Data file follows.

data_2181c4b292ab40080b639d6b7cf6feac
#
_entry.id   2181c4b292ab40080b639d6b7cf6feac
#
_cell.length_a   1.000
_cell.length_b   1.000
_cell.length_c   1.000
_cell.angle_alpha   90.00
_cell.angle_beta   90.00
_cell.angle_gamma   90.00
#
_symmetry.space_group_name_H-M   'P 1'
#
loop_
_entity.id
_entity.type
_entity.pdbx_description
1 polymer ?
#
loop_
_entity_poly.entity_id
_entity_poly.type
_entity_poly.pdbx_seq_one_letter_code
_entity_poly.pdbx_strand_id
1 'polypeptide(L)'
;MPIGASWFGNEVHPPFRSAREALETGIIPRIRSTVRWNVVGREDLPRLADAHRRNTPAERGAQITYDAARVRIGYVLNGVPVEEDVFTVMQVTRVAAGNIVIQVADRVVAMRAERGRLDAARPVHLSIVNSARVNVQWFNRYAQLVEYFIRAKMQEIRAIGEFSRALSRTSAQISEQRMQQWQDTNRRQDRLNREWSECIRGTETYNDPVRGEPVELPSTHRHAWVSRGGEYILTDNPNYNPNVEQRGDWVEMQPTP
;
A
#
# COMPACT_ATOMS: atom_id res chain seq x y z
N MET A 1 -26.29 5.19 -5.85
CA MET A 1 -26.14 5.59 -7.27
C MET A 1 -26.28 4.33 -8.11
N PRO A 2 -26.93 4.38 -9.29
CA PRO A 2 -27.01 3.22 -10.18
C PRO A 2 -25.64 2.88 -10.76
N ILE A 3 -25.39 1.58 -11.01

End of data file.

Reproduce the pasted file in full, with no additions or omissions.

data_2181c4b292ab40080b639d6b7cf6feac
#
_entry.id   2181c4b292ab40080b639d6b7cf6feac
#
_cell.length_a   1.000
_cell.length_b   1.000
_cell.length_c   1.000
_cell.angle_alpha   90.00
_cell.angle_beta   90.00
_cell.angle_gamma   90.00
#
_symmetry.space_group_name_H-M   'P 1'
#
loop_
_entity.id
_entity.type
_entity.pdbx_description
1 polymer ?
#
loop_
_entity_poly.entity_id
_entity_poly.type
_entity_poly.pdbx_seq_one_letter_code
_entity_poly.pdbx_strand_id
1 'polypeptide(L)'
;MPIGASWFGNEVHPPFRSAREALETGIIPRIRSTVRWNVVGREDLPRLADAHRRNTPAERGAQITYDAARVRIGYVLNGVPVEEDVFTVMQVTRVAAGNIVIQVADRVVAMRAERGRLDAARPVHLSIVNSARVNVQWFNRYAQLVEYFIRAKMQEIRAIGEFSRALSRTSAQISEQRMQQWQDTNRRQDRLNREWSECIRGTETYNDPVRGEPVELPSTHRHAWVSRGGEYILTDNPNYNPNVEQRGDWVEMQPTP
;
A
#
# COMPACT_ATOMS: atom_id res chain seq x y z
N MET A 1 -26.29 5.19 -5.85
CA MET A 1 -26.14 5.59 -7.27
C MET A 1 -26.28 4.33 -8.11
N PRO A 2 -26.93 4.38 -9.29
CA PRO A 2 -27.01 3.22 -10.18
C PRO A 2 -25.64 2.88 -10.76
N ILE A 3 -25.39 1.58 -11.01